Tree Tops Jungle Safaris
Khao Sok National Park

Khao Sok National Park
Flower & Plants

Flowers & Plants
Khao Sok is rich with fruit and vegetation. It boasts approximately 200 different floral species per hectare including a wide variety of orchids and the World’s largest flower, Rafflesia.

Rafflesia, known locally as Bua Phut (wild lotus), is orange/red in appearance. It has no roots or leaves of its own; instead it lives parasitically inside the roots of the liana. It takes nine months to grow from the size of a small button to a giant football (some reach 80cm in diameter). The Rafflesia only blooms for a few days a year, usually during January and February.

Bamboo is the oldest and largest grass on earth – 60 million years old and standing up to 10 metres high. It grows very quickly, some species sprout more than a metre in just 24 hours.

Bamboo is hollow and therefore very flexible and is strengthened by the sections throughout its length.

Thai people use bamboo to make a broad variety of things – from rafts and bungalows to furniture, fish traps and cooking utensils. And of course you can eat it – bamboo shoot salad is delicious!

There are both male and female banana trees. If the tree has a big flower it’s a female, a smaller bloom denotes a male.

Many uses
Banana shakes, banana pancakes, the list goes on; this fruit is part of any tourist’s staple diet! But it’s not just the fruit that’s used:

  • The flower is boiled with coconut milk to make a tasty soup
  • The leaves serve as food wrappings and plates
  • The stalk’s fibres are extremely strong and are used to make rope, string or twine which, in turn, are used to weave baskets, hats and place mats.
  • The banana also plays its part in a very important Thai festival. The stalk is used to make floats for the Loi Krathong festival, which takes place every November and pays homage to the goddess of water.

KrathongBanana: The FlowerBanana: The leaves

Wild pepperWild pepper
This climber can grow up to 10 metres, producing young green peppercorn seeds, which in turn change to red when ripe. You’ll spot them in many a Thai dish.

Wild ginger
The aromatic roots of this plant are used throughout Thai cuisine. Wild ginger has a horizontal underground stem which is swollen with food reserves. This stem contains oils and resins which give off that wonderful ginger aroma. Not only does it smell gorgeous, but the plant’s flowers are a beautiful red and pink colour.

More than 1,300 species of palm grow in Thailand, the greatest concentration in the world.

Coconut palm
From this giant palm comes the tropic’s most important nut – the coconut. Want to find out how old a coconut palm is? Simply, count the layers on its trunk.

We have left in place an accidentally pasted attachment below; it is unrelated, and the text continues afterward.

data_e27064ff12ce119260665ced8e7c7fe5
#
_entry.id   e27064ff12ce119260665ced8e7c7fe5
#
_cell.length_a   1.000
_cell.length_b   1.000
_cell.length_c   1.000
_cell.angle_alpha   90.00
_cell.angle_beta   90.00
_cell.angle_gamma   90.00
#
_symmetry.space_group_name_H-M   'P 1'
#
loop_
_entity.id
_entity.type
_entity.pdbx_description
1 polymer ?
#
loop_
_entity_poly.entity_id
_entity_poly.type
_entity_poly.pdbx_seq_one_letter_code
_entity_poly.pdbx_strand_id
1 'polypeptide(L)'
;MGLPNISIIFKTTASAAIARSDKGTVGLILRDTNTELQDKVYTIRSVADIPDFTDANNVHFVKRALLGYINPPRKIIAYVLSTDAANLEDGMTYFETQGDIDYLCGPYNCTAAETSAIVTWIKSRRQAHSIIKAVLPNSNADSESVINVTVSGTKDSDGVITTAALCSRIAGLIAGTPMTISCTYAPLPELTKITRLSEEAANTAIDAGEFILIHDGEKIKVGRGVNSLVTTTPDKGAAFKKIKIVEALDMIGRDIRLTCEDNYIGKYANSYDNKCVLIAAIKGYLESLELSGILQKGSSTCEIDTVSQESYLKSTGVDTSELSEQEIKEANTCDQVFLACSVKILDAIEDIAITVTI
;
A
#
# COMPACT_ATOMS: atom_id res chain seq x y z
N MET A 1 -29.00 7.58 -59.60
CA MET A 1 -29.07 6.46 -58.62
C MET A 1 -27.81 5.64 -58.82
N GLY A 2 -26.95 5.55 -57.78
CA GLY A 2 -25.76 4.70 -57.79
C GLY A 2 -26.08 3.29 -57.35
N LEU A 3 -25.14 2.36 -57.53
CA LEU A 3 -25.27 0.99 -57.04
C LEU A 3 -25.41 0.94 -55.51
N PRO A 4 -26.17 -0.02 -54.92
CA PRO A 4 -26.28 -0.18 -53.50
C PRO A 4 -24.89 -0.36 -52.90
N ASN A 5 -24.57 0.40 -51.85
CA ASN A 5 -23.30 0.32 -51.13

A coconut weighs about 3kg and has four layers:
  • Outer shell
  • Husk
  • Kernel
  • Coconut meat
  • Inside you’ll find a sweet liquid that’s healthy and delicious to drink.

As with the banana, the layers are ingeniously put to good use. The husk is used to make flowerpots, rugs and baskets, the kernel to make kitchen tools and the coconut meat, of course, is used in Thai cuisine.

Palm Langkow
This rare palm is listed as the world’s most endangered species. It’s found in Khao Sok and Khao Phra Taew forest park in Phuket, and nowhere else on earth!

If you want to be one of the few to have a sighting of this plant, it’s 3-5 metres tall and has large fan-shaped leaves with silver-white undersides.

Rattan Palm
The Rattan Palm is a liana vine. Lianas cleverly rely on other plants to help them grow, hooking themselves around others so they can quickly climb their way up into the light.

Extremely strong and flexible, the vines are used to make beautiful rattan furniture.

Strangler Fig
A liana vine rather than a tree, the Strangler Fig produces copious amounts of fruit which is gorged on by gibbons, hornbills, wild boar, deer, macaques, civet, bats and birds.

Spreading the seed
Renowned for being a potent laxative, it doesn’t take long for the fruit to pass through the animals’ systems! Thus the seeds get widely spread throughout the forest canopy.

A fig seed that lands on a tree branch can quickly germinate and send roots down to the trunk of a tree. These roots spread, eventually encircling the host tree’s trunk and strangling it and robbing it of sunlight. The trunk of the host tree eventually dies leaving a hollow fig tree trunk. If you come across a fallen strangler fig trunk you can walk or crawl through it like a tunnel!

Although the vines effectively kill trees, they are important within the rainforest. The strong vines link the upper canopies of the forest, creating aerial bridges for ants, spiders, squirrels and gibbons to cross.


Palm Langkow

Rattan Palm